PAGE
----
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Please help with possible PAC
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Please help with possible PAC

I have anxiety and have been in the hospital a bunch on my own to get tests on my heart which is what my anxiety revolves around. I have had an echocardiogram, bruce stress test, 24 hour monitor, two week event monitor, advanced cholesteral tests and ekg's where the doctors have raised no concerns and told me there is no need to follow up.

1. Having palpitations during stressful and at times non stressful times. I would describe the beat as being fast around 110 bpm being constant and then having two slow heavy beats within 10 seconds. It goes like beat..beat..beat..Beat......beat..beat..beat..Beat........beat etc. Are these considered PAC heartbeats?

2. Also when I do get stressed or notice a high heart rate it usually lasts for the day and is difficult to calm it down. Does this mean anything or is there a way to manually lower it through an exercise?

Loop Monitor;

"The rhythm was sinus" "The single event of the presumed sinus tachycardia showed a rapid and regular supraventricular tachycardia and without a run up to the heart rate the likely sinus tachycardia, it is hard to exclude another form of supraventricular tachycardia"  

Cardiac Dimensions:
Right Ventricle 28 normal = <30mm
Aorta (base) 32 normal = <37mm
LA 35 normal = <40mm
LVend diast 47 normal = 35-57mm
LVend syst 29 normal = 25-40mm
Septum 09 normal = <11mm
Post Wall 10 normal = <11mm
Diastolic Function:
E (cm/sec) 80 E:A 1.29
A (cm/sec) 62
IVRT: (msec)
DT: (msec)
S:D
PulmD (cm/sec)
Pulm AR
LV MAS Index Height 72 (inc) Weight 180 (lbs)
Systolic Function:
Aortic Valve:
Regurgitation: No
Peak Grad 4.3 (mmHg)
Valve Area (cm2)
Max Vel V2 (m/sec)
LVOTvel V1 (m/sec)
LVOT Diam. (cm)
Doppler Quantitation
Mitral Valve:
Regurgitation: Trace
Mean Grad (mmHg)
Valve Area (cm2)
Pulmonic Valve:
Regurgitation: No
Peak Grad (mmHg)
Tricuspid Valve:
Regurgitation: Trace
RVSP (mmHg)
Est RAP (mmHg)
PAT (n. 100msec)
PAP (mmHg)
4610897_tn?1393869202
Thank you for your question.

The symptoms you are describing are called palpitations (forceful or bothersome contractions of the heart), and are an extremely common reason for office visits from patients.

The goals of evaluating palpitations is to provide a rhythm (i.e. electrical rhythm of the heart)-symptom correlation. That is, the goal is to see what electrical rhythm you are in when the symptoms are occurring. When I am evaluating these symptoms in my patients, I am trying to determine if there is any dangerous rhythm that could kill or hurt my patient or if there is a benign (not dangerous) rhythm that I can treat with medicines. Finally, if the symptoms occur with a normal “sinus” rhythm I can reassure my patient that their palpitations are noncardiac in nature.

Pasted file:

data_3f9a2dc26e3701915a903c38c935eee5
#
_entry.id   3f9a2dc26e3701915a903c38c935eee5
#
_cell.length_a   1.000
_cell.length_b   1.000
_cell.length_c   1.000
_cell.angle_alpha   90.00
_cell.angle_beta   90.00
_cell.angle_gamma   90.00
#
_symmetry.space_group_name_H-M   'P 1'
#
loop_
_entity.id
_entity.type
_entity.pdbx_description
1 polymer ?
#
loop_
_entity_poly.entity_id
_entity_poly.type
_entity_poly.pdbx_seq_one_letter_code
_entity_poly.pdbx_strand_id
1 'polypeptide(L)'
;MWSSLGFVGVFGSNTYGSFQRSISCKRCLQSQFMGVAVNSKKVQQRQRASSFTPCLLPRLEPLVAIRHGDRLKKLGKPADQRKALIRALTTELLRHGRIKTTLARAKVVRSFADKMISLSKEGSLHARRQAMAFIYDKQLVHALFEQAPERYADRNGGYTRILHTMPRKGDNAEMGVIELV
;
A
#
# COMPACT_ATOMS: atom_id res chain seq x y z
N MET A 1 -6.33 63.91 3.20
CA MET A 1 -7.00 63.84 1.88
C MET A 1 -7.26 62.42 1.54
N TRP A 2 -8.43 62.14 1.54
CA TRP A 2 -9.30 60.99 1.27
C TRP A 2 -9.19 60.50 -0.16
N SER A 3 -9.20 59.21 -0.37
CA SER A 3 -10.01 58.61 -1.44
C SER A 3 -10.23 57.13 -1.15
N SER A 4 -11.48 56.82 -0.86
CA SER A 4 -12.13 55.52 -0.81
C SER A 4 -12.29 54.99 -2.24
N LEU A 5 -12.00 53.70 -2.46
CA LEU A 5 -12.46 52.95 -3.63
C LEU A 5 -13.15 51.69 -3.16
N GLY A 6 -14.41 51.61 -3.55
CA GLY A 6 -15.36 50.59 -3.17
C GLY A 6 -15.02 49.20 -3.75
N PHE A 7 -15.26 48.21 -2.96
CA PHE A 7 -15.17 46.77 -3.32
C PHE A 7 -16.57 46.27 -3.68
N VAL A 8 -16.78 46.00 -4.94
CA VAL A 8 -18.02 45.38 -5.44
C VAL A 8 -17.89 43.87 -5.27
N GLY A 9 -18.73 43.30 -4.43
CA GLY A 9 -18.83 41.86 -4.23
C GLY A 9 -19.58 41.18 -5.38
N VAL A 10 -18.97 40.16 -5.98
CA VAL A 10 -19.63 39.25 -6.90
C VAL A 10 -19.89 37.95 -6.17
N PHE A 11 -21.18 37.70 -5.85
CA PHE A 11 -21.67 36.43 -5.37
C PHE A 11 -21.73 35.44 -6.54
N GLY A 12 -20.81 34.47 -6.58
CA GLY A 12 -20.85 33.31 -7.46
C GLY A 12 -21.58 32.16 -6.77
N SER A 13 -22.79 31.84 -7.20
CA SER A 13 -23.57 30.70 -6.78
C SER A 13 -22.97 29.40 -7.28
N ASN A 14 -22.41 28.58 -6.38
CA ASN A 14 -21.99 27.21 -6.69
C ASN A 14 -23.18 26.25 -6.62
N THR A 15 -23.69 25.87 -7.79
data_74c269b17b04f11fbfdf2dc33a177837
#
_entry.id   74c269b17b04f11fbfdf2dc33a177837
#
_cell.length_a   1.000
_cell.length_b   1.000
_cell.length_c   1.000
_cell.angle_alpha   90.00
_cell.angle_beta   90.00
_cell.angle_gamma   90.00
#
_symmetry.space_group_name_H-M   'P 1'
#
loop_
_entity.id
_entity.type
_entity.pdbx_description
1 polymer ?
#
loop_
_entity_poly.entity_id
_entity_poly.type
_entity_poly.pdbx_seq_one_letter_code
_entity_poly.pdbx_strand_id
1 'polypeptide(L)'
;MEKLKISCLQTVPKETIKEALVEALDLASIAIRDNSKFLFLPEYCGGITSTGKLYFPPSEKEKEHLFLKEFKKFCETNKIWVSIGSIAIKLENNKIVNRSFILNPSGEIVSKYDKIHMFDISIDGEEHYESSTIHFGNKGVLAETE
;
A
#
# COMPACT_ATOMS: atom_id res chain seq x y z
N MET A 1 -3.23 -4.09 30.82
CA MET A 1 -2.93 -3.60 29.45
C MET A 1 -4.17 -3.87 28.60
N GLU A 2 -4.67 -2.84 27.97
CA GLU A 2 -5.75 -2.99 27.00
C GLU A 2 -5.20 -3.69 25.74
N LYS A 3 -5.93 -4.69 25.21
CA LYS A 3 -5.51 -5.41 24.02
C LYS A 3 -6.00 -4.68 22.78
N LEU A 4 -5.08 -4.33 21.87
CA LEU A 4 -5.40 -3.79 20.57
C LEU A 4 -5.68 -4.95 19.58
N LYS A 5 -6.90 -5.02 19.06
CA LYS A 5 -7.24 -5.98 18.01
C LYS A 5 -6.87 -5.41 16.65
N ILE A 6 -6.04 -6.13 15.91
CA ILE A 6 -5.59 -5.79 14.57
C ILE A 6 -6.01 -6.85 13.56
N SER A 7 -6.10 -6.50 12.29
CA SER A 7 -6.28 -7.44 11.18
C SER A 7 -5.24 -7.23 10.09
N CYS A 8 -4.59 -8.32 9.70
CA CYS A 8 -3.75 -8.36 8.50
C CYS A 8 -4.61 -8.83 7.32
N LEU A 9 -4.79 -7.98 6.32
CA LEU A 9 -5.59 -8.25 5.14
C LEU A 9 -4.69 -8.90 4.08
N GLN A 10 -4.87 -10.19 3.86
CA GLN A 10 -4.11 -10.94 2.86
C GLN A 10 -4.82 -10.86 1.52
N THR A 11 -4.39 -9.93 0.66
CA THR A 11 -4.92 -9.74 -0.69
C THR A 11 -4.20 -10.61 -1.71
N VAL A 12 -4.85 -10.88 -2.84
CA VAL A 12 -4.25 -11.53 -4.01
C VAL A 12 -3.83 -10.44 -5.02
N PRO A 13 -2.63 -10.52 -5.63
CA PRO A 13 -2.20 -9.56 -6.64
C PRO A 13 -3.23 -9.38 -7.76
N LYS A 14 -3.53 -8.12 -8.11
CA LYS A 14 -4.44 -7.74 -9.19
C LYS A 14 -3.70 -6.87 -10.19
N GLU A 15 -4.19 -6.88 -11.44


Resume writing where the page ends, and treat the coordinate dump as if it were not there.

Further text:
Depending on how frequent the palpitations are determine what kind of monitor I have the patient wear. If the symptoms are rare, I have them wear an Event or Holter monitor for a longer period (2-4 weeks). If they are very frequent, 24 hours of monitor should capture their electrical rhythm when the symptoms occur.
Reviewing your test results, I see that you have a structurally normal heart from the echocardiogram. In addition, the summary from the Holter monitor showed 1 episode of a fast heartbeat that was regular. The interpreter believed it was likely sinus tachycardia (a normal, but fast rhythm) but based on the rate and the way it sped up they could not exclude other fast rhythms (which is often the case). There is no mention of whether you were having symptoms at the time that you recorded.

Now to answer your questions:
1. PAC’s are premature atrial contractions. They are not based on symptom description. They are a diagnosis made on ECG. What you are describing can only be called palpitations, your perception of early or forceful contractions. To call them PAC’s would require confirmation by a Holter or Event monitor (some kind of ECG monitoring device).

2. You are describing a fast heart rate when you become stressed. This is likely physiological based on your individual stress response.  Your heart rate at rest can be mediated by exercise, as conditioned athletes are often observed to have slow heart rates at rest. However, that is no guarantee that you cannot prevent your heart rate from shooting up when you become stressed. Exercise is important in stress reduction, which is where I believe you should focus your efforts. Exercise, stress reduction techniques like yoga/Tai/Chi, avoidance of stimulants/caffeine, and getting adequate and restful sleep might yield reduction in the symptoms you are describing. You may also want to speak to a counselor or psychiatrist about methods to reduce stress (that may or may not involve anxiety medication).
The good news is that with a structurally normal heart and no evidence of ECG abnormalities on multiple tests your prognosis is excellent and matches that of the general population. The symptoms are not in danger of killing you, but clearly they are bothersome. My advice would be to try and tackle the problem from a stress reduction angle at this time now that organic disease has been excluded.
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